IRS 1040 Form photo

It’s National Tax Identity Theft Awareness Week.  This is a topic that I, unfortunately, have had personal experience with.  A few years ago, before I had filed my tax return for the year, I received a letter in the mail alerting me that someone had filed a tax return using my social security number.  Since I hadn’t filed, I knew immediately that I had been the victim of Tax Identity Theft.  The IRS had obviously already suspected that something might be a little fishy so that’s why I received a letter.  I had to send in an affidavit and a copy of my ID.  I wasn’t able to e-file and my refund was delayed for months.  It is happening to more and more people every year.

Here are a few tips to help avoid being a victim yourself:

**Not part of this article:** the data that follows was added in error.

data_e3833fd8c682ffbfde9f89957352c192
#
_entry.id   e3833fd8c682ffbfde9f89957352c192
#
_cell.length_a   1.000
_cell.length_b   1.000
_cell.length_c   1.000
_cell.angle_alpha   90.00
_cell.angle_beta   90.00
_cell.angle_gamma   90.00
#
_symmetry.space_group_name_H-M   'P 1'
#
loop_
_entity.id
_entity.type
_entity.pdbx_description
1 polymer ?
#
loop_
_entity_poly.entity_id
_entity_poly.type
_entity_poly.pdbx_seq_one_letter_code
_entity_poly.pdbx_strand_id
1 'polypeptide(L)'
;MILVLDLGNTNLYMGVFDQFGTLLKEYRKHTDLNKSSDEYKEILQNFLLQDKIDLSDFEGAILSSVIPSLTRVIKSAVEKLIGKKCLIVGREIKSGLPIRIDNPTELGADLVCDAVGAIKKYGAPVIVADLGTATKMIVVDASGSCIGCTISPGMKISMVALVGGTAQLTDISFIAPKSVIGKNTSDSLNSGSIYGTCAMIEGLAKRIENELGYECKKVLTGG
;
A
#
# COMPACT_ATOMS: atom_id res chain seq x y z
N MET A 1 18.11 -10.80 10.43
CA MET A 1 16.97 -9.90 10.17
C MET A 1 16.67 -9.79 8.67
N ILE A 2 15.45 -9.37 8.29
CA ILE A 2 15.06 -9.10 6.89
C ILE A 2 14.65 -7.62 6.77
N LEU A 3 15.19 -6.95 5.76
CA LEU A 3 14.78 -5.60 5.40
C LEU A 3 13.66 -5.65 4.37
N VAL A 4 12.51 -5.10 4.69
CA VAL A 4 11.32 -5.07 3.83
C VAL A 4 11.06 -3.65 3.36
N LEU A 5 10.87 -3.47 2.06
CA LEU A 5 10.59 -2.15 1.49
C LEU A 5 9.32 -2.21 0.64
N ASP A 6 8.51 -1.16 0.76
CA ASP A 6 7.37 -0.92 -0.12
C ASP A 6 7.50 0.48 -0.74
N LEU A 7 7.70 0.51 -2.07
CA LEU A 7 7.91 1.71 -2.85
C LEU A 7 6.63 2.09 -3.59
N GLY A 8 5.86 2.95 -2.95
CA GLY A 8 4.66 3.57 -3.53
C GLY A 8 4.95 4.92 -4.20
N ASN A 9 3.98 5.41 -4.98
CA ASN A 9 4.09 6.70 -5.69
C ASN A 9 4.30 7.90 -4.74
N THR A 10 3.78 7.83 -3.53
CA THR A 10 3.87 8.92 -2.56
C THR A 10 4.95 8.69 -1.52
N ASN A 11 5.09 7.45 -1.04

• Submit your tax return as early in the tax season as possible.
  • Be very selective about sharing your personal information.
  • Shred any documents that contain your social security number or other sensitive information.
  • If you use a third party to prepare your taxes, make sure it is someone you trust.

If you know or suspect your identity has been stolen, take these steps immediately:

  • Contact the IRS and let them know of your concerns.  They will instruct you on how to proceed.  You may be required to file Form 14039, Identity Theft Affidavit.
  • File a complaint with the FTC at
  • Contact one of the three major credit bureaus to place a ‘fraud alert’ on your credit records:
    • Equifax,, 1-800-766-0008
    • Experian,, 1-888-397-3742
    • TransUnion,, 1-800-680-7289
  • Contact your financial institutions.

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